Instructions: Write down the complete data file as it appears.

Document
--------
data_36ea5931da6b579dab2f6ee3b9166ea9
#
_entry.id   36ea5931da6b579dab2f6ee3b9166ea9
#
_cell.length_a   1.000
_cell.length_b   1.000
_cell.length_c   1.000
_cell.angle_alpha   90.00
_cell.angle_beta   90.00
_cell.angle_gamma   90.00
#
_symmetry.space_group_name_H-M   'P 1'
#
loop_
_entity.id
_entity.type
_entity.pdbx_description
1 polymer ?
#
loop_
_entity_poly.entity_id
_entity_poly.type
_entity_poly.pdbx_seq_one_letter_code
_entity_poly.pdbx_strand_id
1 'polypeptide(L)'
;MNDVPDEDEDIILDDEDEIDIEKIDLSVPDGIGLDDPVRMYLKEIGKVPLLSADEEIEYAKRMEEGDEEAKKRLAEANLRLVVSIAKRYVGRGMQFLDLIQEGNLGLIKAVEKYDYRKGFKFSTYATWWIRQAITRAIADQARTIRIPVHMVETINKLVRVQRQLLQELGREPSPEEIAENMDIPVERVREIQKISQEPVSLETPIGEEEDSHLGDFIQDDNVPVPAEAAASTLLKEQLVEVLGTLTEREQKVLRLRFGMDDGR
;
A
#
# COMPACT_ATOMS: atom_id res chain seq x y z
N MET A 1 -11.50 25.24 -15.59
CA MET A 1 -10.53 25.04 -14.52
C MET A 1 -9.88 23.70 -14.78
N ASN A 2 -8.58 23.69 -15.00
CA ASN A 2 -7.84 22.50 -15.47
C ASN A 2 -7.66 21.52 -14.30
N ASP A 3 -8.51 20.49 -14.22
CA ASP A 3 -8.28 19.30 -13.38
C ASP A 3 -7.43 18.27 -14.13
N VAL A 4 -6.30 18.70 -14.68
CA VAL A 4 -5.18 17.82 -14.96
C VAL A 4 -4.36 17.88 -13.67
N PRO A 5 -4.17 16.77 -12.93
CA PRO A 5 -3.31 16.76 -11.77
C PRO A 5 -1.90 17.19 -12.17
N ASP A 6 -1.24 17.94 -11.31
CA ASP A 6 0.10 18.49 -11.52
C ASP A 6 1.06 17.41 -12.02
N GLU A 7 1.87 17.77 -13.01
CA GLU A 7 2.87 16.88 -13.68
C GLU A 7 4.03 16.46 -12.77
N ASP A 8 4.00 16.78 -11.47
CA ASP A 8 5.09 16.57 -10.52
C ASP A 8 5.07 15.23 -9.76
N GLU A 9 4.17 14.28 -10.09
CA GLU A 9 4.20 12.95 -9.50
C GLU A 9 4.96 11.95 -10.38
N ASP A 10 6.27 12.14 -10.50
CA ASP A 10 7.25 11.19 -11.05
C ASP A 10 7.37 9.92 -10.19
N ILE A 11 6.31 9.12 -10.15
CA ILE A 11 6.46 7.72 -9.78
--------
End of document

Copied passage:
data_36ea5931da6b579dab2f6ee3b9166ea9
#
_entry.id   36ea5931da6b579dab2f6ee3b9166ea9
#
_cell.length_a   1.000
_cell.length_b   1.000
_cell.length_c   1.000
_cell.angle_alpha   90.00
_cell.angle_beta   90.00
_cell.angle_gamma   90.00
#
_symmetry.space_group_name_H-M   'P 1'
#
loop_
_entity.id
_entity.type
_entity.pdbx_description
1 polymer ?
#
loop_
_entity_poly.entity_id
_entity_poly.type
_entity_poly.pdbx_seq_one_letter_code
_entity_poly.pdbx_strand_id
1 'polypeptide(L)'
;MNDVPDEDEDIILDDEDEIDIEKIDLSVPDGIGLDDPVRMYLKEIGKVPLLSADEEIEYAKRMEEGDEEAKKRLAEANLRLVVSIAKRYVGRGMQFLDLIQEGNLGLIKAVEKYDYRKGFKFSTYATWWIRQAITRAIADQARTIRIPVHMVETINKLVRVQRQLLQELGREPSPEEIAENMDIPVERVREIQKISQEPVSLETPIGEEEDSHLGDFIQDDNVPVPAEAAASTLLKEQLVEVLGTLTEREQKVLRLRFGMDDGR
;
A
#
# COMPACT_ATOMS: atom_id res chain seq x y z
N MET A 1 -11.50 25.24 -15.59
CA MET A 1 -10.53 25.04 -14.52
C MET A 1 -9.88 23.70 -14.78
N ASN A 2 -8.58 23.69 -15.00
CA ASN A 2 -7.84 22.50 -15.47
C ASN A 2 -7.66 21.52 -14.30
N ASP A 3 -8.51 20.49 -14.22
CA ASP A 3 -8.28 19.30 -13.38
C ASP A 3 -7.43 18.27 -14.13
N VAL A 4 -6.30 18.70 -14.68
CA VAL A 4 -5.18 17.82 -14.96
C VAL A 4 -4.36 17.88 -13.67
N PRO A 5 -4.17 16.77 -12.93
CA PRO A 5 -3.31 16.76 -11.77
C PRO A 5 -1.90 17.19 -12.17
N ASP A 6 -1.24 17.94 -11.31
CA ASP A 6 0.10 18.49 -11.52
C ASP A 6 1.06 17.41 -12.02
N GLU A 7 1.87 17.77 -13.01
CA GLU A 7 2.87 16.88 -13.68
C GLU A 7 4.03 16.46 -12.77
N ASP A 8 4.00 16.78 -11.47
CA ASP A 8 5.09 16.57 -10.52
C ASP A 8 5.07 15.23 -9.76
N GLU A 9 4.17 14.28 -10.09
CA GLU A 9 4.20 12.95 -9.50
C GLU A 9 4.96 11.95 -10.38
N ASP A 10 6.27 12.14 -10.50
CA ASP A 10 7.25 11.19 -11.05
C ASP A 10 7.37 9.92 -10.19
N ILE A 11 6.31 9.12 -10.15
CA ILE A 11 6.46 7.72 -9.78